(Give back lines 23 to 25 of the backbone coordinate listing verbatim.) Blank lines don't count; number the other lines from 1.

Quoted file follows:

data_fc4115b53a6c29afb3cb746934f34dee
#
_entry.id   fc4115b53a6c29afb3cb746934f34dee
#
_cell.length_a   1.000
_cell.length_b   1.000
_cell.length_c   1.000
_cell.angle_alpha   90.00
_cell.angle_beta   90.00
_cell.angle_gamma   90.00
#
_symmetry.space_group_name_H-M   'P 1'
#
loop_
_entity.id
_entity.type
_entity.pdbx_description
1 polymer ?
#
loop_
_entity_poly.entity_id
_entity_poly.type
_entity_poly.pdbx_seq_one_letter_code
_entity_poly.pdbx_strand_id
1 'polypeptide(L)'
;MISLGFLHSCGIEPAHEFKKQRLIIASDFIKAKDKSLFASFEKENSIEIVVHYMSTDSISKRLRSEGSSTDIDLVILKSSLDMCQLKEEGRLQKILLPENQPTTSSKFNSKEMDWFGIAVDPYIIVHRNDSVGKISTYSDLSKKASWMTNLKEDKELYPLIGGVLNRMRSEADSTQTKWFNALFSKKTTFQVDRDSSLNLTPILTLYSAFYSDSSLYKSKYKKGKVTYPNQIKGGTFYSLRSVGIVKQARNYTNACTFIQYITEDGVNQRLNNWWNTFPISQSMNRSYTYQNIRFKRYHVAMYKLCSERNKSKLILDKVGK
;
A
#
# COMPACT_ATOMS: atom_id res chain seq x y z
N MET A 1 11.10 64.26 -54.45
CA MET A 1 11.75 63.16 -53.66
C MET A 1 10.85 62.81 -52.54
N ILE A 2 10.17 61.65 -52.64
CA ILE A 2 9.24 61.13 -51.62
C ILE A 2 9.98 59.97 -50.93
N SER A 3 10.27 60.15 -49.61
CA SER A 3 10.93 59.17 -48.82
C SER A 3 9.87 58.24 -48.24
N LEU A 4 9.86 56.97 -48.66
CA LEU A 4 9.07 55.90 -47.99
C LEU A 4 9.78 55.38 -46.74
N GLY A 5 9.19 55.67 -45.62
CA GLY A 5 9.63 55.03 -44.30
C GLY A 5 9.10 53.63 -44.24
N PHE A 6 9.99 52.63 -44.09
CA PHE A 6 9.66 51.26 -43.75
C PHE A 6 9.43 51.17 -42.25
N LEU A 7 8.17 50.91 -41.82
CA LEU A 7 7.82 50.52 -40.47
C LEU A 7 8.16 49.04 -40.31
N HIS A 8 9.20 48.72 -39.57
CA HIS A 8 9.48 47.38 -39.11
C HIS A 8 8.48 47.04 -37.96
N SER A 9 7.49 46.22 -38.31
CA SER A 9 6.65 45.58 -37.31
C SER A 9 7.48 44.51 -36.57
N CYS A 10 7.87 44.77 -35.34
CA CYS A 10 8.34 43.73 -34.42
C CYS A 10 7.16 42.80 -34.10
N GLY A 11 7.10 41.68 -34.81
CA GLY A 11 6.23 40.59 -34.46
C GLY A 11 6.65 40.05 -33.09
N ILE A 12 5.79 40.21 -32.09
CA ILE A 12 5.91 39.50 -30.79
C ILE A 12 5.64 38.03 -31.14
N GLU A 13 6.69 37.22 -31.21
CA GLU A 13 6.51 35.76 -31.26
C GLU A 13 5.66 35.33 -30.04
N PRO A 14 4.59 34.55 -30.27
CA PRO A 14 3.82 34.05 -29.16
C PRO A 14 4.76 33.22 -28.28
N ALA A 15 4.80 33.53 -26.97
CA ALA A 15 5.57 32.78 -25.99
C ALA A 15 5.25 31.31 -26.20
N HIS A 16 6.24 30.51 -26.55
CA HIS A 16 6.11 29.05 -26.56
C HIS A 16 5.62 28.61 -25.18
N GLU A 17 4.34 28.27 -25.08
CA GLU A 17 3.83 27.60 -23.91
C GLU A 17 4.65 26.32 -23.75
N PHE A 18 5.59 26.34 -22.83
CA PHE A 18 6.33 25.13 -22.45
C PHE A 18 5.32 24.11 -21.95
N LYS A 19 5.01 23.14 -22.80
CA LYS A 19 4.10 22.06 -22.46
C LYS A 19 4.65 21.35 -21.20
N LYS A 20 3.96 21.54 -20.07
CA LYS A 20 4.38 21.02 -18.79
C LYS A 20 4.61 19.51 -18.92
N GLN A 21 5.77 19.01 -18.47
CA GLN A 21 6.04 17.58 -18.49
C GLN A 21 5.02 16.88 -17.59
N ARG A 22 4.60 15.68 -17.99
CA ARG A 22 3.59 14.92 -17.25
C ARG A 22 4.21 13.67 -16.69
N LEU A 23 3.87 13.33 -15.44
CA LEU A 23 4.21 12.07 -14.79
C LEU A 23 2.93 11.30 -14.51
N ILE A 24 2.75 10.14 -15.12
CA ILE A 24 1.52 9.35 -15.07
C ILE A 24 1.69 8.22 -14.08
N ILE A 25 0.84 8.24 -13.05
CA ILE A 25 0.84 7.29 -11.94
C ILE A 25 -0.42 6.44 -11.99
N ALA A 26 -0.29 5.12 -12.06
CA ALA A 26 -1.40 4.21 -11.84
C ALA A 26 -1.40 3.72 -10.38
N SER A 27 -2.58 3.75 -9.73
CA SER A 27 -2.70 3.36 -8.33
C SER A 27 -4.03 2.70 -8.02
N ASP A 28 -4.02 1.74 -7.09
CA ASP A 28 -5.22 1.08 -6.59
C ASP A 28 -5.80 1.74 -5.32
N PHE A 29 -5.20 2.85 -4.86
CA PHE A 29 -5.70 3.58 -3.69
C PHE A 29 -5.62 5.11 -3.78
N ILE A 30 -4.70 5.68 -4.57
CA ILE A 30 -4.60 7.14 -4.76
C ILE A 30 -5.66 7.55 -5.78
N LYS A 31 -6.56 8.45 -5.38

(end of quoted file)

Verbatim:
_entity_poly.pdbx_seq_one_letter_code
_entity_poly.pdbx_strand_id
1 'polypeptide(L)'